Federal judge continues to thwart pro-life Kentucky laws

By Dave Andrusko

U.S. District Judge David Hale

Nobody ever says passing pro-life legislation is the end of the process. With rare exceptions, pro-abortionists challenge them in court.

Which is what happened Wednesday in Kentucky. U.S. District Judge David Hale extended an already existing temporary restraining order preventing two Kentucky laws from taking effect.

HB 5 bans abortions because of a child’s sex, race, or a disability such as Down syndrome. Senate Bill 9 bans abortion once a fetal heartbeat is detected.

According to Deborah Yetter of the Louisville Courier-Journal,

“Hale’s order, entered Wednesday afternoon, says that the laws will not be enforced by agreement of the parties until the court issues a final ruling on whether they are constitutional, a process likely to take months.”

Both bills carried “emergency” declarations, which mean they became law immediately upon Gov. Matt Bevin’s signing them into law.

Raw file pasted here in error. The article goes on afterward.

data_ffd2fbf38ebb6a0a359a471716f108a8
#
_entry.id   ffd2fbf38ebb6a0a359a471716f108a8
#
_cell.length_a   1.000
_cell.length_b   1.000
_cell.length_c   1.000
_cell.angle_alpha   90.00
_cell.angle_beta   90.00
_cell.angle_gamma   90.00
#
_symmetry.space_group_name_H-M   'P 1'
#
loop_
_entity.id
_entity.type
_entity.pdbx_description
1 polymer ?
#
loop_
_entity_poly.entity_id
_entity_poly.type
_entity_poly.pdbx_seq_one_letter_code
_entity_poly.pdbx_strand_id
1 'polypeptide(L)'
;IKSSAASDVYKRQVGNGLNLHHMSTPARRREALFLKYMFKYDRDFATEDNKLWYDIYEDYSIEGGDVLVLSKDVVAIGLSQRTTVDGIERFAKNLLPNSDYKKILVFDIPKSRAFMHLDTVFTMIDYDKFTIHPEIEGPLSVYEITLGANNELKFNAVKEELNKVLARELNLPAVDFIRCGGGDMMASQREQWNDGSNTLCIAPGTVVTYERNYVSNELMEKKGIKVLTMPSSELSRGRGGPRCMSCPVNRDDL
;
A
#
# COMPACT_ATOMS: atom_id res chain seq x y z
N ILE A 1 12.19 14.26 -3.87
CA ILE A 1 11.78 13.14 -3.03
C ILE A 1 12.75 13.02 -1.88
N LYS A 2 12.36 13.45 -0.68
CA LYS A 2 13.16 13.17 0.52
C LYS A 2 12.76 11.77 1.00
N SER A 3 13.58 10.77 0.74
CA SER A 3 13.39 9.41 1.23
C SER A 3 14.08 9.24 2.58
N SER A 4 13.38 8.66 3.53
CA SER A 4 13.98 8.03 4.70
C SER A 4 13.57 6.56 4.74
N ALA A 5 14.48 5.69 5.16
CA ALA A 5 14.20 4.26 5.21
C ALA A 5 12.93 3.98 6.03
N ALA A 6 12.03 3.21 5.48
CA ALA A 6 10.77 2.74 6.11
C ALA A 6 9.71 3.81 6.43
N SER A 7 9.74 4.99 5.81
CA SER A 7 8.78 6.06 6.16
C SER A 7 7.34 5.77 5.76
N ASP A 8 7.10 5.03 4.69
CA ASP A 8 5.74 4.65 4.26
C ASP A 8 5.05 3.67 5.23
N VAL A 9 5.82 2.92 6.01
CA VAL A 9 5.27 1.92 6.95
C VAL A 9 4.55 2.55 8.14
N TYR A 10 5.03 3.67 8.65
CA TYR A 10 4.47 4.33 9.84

But Hale issued temporary orders blocking both laws from taking effect after the ACLU filed a lawsuit challenging both.

Under Wednesday’s order, the laws will remain suspended until Hale issues a final ruling. Hale had scheduled a hearing on the matter for Friday but instead held a telephone conference with the lawyers in the case Wednesday.

Kentucky, which has passed many pro-life laws, is already in court appealing two decisions striking down pro-life laws.

Last October, U.S. District Judge Greg Stivers sided with the EMW Women’s Surgical Center and Planned Parenthood to strike down a Kentucky law requiring abortion clinics to have a transfer agreement with a local hospital in case of an emergency. That decision is being appealed to the 6th U.S. Circuit Court of Appeals.

Kentucky passed HB 2 in 2017. The law requires an ultrasound prior to an abortion and that the abortionist describes what is seen on that ultrasound. The bills passed both houses in less than a week from the time they were introduced.

Judge Hale struck that law as well. Last July, Kentucky appealed his decision to the 6th U.S. Circuit Court of Appeals.